I’ve been doing a combination of P90X Plus along with riding, running, and climbing to try and bring my training back into focus. All the hubbub surrounding the Mexico trip, along with the small injury I suffered beforehand, put a kink into the schedule. With a month before a planned trip to Europe I’m trying to round out my overall fitness prior to departure, which will complete my base training for a planned big year ahead.
This is slightly different than the plan I drew up and began in December. But as I said then, it’s almost never the right course of action to complete a training program without some alteration. What happened, besides the slight injury that altered my climbing training, was that I began putting so many miles into running that my other fitness suffered. The main problem was lack of consistent sleep. With my aging dog requiring a lot of attention it’s been rare to get more than a few uninterrupted hours of sleep over the last few months. This kind of thing can wreak havoc with recover and training, especially volume, needs to get adjusted as necessary when it occurs.
The key to regaining lost fitness and keeping what I’ve gained in other areas is synergy; finding a training schedule that concurrently taxed many energy systems at once. For this I’ve been using the 90X Plus workouts. Sometimes it’s best to training energy systems separately because it builds strength more efficiently. The down side with this approach is that you then need some time to integrate this fitness together. When you have less time training synergistically, where you train across styles and energy systems, is more apropos. Crossfit follows this model, as does P90X Plus.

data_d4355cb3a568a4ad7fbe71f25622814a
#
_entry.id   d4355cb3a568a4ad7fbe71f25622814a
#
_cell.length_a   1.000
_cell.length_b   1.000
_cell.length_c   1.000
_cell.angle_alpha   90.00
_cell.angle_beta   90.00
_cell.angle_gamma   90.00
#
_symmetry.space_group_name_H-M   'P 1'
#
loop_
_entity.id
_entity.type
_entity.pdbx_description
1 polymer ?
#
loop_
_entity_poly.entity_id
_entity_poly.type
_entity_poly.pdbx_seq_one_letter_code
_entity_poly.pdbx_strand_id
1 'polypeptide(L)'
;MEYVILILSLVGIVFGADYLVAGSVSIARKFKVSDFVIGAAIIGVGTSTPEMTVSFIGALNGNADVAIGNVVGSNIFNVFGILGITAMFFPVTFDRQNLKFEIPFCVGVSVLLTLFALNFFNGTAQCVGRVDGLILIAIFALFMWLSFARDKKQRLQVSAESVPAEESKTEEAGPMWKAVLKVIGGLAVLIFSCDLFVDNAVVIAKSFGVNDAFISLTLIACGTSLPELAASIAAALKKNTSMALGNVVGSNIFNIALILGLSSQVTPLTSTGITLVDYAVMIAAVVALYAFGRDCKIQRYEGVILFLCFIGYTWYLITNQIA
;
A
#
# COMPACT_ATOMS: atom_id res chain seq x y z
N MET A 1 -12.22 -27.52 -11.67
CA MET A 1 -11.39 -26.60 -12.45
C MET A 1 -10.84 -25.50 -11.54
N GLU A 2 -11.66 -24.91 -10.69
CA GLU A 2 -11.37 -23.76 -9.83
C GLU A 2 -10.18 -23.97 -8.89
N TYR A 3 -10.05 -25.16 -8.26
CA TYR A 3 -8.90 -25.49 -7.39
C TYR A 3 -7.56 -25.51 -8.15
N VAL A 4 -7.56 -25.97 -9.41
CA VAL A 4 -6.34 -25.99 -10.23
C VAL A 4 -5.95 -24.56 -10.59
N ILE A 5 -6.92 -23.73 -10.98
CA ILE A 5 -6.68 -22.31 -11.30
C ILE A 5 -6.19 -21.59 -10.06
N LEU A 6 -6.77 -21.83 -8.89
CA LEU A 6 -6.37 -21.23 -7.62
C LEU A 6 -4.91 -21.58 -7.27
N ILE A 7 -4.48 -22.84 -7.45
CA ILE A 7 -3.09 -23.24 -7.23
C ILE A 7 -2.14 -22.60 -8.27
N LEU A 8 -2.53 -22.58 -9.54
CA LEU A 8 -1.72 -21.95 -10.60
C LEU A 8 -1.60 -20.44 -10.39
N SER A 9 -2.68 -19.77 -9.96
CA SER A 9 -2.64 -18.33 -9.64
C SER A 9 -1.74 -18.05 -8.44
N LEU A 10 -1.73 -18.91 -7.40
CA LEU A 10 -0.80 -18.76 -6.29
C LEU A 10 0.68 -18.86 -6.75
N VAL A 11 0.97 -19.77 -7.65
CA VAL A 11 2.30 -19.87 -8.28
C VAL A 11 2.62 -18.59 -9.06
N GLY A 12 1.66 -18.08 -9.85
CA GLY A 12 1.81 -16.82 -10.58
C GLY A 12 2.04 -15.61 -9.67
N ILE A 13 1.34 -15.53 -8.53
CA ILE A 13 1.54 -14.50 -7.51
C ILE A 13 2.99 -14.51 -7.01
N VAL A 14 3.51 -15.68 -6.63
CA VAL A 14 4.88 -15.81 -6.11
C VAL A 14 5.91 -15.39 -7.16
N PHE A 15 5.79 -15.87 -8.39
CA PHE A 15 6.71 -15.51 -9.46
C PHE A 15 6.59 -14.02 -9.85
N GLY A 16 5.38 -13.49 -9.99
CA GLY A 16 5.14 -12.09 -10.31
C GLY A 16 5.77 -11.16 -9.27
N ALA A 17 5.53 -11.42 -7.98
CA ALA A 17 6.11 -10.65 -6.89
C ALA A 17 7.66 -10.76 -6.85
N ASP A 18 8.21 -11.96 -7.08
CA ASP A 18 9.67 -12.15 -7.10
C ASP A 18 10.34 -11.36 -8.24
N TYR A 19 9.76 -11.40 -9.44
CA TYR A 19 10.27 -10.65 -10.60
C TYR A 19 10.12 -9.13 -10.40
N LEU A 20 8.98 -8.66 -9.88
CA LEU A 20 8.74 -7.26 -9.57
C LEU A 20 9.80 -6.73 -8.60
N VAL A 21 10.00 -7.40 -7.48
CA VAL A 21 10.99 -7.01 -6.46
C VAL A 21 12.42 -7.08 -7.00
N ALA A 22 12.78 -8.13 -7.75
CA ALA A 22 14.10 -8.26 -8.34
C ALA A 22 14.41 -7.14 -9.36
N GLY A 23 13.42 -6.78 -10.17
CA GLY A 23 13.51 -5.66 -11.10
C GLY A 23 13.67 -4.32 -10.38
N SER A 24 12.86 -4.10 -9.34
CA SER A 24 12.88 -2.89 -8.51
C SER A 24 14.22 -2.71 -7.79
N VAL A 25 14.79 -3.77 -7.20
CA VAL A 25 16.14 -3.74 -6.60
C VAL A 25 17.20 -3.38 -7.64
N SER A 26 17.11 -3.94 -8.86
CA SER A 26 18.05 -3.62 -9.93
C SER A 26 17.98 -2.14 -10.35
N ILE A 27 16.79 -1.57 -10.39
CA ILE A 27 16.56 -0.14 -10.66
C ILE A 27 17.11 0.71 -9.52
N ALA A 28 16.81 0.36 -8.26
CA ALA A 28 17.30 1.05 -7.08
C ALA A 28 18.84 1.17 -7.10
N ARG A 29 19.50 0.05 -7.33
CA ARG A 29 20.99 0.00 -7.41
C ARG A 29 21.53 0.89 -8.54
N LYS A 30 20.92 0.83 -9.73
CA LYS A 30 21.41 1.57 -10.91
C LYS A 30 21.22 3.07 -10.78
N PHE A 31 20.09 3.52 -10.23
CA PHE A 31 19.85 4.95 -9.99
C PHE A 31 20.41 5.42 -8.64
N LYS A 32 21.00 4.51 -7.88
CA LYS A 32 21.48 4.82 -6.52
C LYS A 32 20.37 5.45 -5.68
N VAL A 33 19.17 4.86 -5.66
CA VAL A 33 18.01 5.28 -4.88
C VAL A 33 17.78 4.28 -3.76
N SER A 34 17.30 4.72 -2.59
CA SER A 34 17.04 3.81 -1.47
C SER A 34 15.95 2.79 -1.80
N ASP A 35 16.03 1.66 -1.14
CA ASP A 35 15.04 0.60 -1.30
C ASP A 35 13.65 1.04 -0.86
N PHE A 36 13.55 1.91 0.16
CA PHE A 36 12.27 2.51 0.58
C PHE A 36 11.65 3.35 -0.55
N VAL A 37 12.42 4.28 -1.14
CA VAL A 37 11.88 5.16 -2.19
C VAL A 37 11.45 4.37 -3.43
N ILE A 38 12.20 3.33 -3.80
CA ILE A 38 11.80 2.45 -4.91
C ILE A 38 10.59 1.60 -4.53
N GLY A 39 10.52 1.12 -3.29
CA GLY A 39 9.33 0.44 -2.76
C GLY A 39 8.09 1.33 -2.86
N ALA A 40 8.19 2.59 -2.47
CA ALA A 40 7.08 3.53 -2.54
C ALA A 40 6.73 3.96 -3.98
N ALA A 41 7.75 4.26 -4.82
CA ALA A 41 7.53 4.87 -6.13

The downside to X Plus is also its upside: synergy. Because you train a lot of systems at once, including the kinetic chain, it’s a very efficient system for getting overall body fitness quickly. But because it’s training so many things together the workouts don’t plug into the 90X schedule very well, making it harder to use to affect targeted body composition changes, especially where hypertrophy (size) is concerned.
This style of synergistic training creates, as one of my bodybuilding friends put it, “skinny fit guys”—a club he has no interest in being a member of. I, however, am a poster child for the skinny fit guy club as I feel fat no matter how fit I am because nothing improves your strength for gravity sports as much as losing weight. Right now, my goal is to get as skinny and as fit as I can in three weeks time.
pic: romney showing the advantages of strength to weight ratio gained by training many systems at once.